More parts of Arlington Cemetery to be checked for missing or wrong gravestones
Saturday, June 12, 2010
Army investigators could find many more unmarked or unidentified graves as they widen their probe into Arlington National Cemetery, a process that could take months as a new leadership team takes over the cemetery, officials said.
A day after the Army secretary released a scathing report that depicted the cemetery as dysfunctional and chaotic, veterans and the families of fallen service members reacted with outrage Friday, and Army officials continued to apologize for what they called "unacceptable" conditions at the cemetery.
The investigation by the Army's inspector general found more than 200 unmarked or misidentified graves that were the result of dated and sloppy record-keeping and poor management. It remained unclear Friday whether officials would exhume remains or use X-ray or other technology to determine who is buried where.
As a result of the scandal, the Army reprimanded Superintendent John C. Metzler Jr., who is retiring July 2, and his deputy, Thurman Higginbotham, who was placed on administrative leave pending a disciplinary review. The pair's "long-standing rift" was at the heart of the cemetery's problems, investigators found.
"It is clear that their failure to effectively communicate with each other, coupled with their obvious lack of mutual trust and respect for the other . . . is largely responsible for [the] unhealthy and ineffective organizational climate," investigators wrote.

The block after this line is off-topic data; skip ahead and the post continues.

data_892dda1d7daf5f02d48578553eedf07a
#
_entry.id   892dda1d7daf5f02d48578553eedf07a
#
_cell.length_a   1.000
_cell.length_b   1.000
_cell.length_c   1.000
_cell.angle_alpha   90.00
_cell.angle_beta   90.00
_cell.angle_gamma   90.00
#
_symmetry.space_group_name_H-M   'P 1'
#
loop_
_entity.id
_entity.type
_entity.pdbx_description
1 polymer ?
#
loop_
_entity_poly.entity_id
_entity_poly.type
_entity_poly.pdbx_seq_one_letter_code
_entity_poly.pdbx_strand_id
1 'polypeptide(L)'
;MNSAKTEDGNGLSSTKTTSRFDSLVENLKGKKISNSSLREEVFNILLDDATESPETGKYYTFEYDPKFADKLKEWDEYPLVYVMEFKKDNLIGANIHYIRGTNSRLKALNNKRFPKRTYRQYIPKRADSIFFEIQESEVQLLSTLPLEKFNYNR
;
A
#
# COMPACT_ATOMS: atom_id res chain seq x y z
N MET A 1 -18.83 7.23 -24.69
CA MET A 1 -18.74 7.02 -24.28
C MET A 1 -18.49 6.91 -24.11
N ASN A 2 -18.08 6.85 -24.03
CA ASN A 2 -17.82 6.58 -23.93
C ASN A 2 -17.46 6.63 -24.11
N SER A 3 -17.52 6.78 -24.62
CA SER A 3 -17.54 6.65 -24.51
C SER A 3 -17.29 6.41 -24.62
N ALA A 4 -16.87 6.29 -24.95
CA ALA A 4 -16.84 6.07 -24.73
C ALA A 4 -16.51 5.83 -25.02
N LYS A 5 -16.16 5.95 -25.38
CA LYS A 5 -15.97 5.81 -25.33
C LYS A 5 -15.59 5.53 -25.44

McHugh appointed Kathryn Condon, a veteran civilian Army executive, to oversee the cemetery and continue the investigation, which began last year after complaints from family members and a series of reports at Salon.com about the problems.
So far, investigators have found 117 graves that are marked as occupied on cemetery maps but have no headstones. There are 94 more marked on maps as unoccupied even though they have headstones. In addition, the investigation found that at least four burial urns were unearthed and dumped in an area where excess dirt is kept.
Investigators have looked at 18 of the cemetery's 70 sections and found that most of the problems were in sections 59, 65 and 66, where those who served anytime between World War I and Vietnam are buried. Sections 65 and 66 were closed in 2003; Section 59 is still active. Officials declined to name any of the fallen whose graves could have been impacted.
As the probe continues, investigators will examine more of the 624-acre cemetery, which could lead to the revelation of even more problems, said Gary Tallman, an Army spokesman.
"The investigators went where their sources and information led them to go," he said. In the weeks and months ahead, "the new leadership team is going to reestablish the baseline of accountability, and they are going to take a hard look at every section."
A call center to address concerns about burials has been set up: 703-607-8199.
The Army's criminal investigation division conducted two reviews of its own. The first found that an employee's e-mail account had been illegally accessed, but investigators could not determine by whom. The second involved allegations of conflict of interest between Arlington personnel and a civilian contractor.